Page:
To tell the truth, even though we still get a kick out of being paid to do something we love, my band has indeed experienced the “six-hour hellish commute” version of gigging as well as the “six-hour super fun road trip” version- and sometimes both at once. But there some ways to make musical work more Mustachian rather than less. We don’t always succeed in following them, but they are there.
One of those ways is to not do it full-time. My band normally performs about 50 shows per year and not all of them are six hours from home. This makes the “fun road-trip to play music with friends and get paid at the same time” view almost reasonable. If we were playing a hundred and fifty gigs a year like some working bands, I don’t think we could consider them all to be fun road trips- at least the two of us in the band who have kids couldn’t. The two single dudes would love it.
Because we only play fifty or so gigs a year, with many of them bunched together, I have time for other side jobs and productive activities like building my own house, chopping my own firewood, helping my wife coach soccer and chasing my own children around the yard. My band mates have other jobs too, such as going to college, working in restaurants and doing freelance writing. Right now, our fifty gigs don’t pay them enough to live off of for the whole year – but that is the goal, and we are getting closer.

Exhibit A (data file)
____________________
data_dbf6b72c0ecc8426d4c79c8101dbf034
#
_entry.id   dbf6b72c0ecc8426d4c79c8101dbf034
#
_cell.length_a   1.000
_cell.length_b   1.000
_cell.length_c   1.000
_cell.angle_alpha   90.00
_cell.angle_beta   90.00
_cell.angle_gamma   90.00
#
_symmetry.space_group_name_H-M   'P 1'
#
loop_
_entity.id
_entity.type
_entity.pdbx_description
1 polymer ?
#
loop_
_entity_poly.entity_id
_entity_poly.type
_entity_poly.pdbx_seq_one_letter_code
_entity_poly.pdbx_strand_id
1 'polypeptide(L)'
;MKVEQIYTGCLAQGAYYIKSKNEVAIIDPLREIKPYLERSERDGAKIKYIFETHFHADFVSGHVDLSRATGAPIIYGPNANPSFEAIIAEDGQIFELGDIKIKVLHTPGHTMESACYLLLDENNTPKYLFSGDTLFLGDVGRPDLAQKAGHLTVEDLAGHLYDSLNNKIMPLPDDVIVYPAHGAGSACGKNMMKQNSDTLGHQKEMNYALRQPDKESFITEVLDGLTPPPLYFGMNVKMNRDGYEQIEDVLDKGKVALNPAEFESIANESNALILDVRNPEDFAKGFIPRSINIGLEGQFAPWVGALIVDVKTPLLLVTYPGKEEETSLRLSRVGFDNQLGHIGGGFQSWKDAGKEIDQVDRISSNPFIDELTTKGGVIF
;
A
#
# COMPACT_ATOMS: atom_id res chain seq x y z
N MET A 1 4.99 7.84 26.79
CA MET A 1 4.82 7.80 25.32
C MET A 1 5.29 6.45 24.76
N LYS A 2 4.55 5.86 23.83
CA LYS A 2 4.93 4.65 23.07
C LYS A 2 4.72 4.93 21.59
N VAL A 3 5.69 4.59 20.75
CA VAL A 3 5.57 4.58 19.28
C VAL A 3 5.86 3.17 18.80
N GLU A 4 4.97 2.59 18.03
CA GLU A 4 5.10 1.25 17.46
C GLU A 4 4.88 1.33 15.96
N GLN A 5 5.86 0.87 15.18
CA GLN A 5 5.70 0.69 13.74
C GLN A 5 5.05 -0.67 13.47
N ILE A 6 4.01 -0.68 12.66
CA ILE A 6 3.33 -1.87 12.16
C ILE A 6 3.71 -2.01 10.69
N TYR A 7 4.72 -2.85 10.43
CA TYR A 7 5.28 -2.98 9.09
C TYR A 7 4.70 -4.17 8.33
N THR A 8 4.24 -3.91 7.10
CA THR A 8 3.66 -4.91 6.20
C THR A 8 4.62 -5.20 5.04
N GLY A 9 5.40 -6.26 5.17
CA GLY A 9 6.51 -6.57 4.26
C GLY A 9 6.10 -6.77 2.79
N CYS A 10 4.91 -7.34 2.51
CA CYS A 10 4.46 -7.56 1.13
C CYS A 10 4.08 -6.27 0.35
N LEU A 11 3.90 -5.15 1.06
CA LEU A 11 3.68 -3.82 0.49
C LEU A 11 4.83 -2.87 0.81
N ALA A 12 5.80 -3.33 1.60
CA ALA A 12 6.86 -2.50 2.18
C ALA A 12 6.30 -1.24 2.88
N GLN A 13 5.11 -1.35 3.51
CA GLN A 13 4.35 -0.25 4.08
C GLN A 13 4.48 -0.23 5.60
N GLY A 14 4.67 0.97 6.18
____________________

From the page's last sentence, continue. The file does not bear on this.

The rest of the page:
I think our band is pretty lean and efficient. Often, relatives and friends have a hard time believing that we come out ahead in our musical pursuits. We often get asked if we break even, but we do a heck of a lot better than break even.
Here are some of my personal favorite ways we save money:
1. Staying with friends and fans when on the road instead of in hotels. This is obvious, but so much more fun and interesting than staying in hotels. Homemade food is better, the conversation is often enlightening and the good feeling from being taken care of by people who like you is hard to beat.
2. When we do stay in hotels reserving just one room, not two. This means sharing beds with trombone players and drummers, but saving a lot of money. It also turns out to be way more fun (even though none of us are romantic partners.)
3. When we do stay in hotels, never throwing furniture out the window and no matter how late we got in the night before, always, always getting up in time for free continental breakfast. (Though, recently we checked in so late – 7am – that we couldn’t decide whether to have breakfast before bed or after.)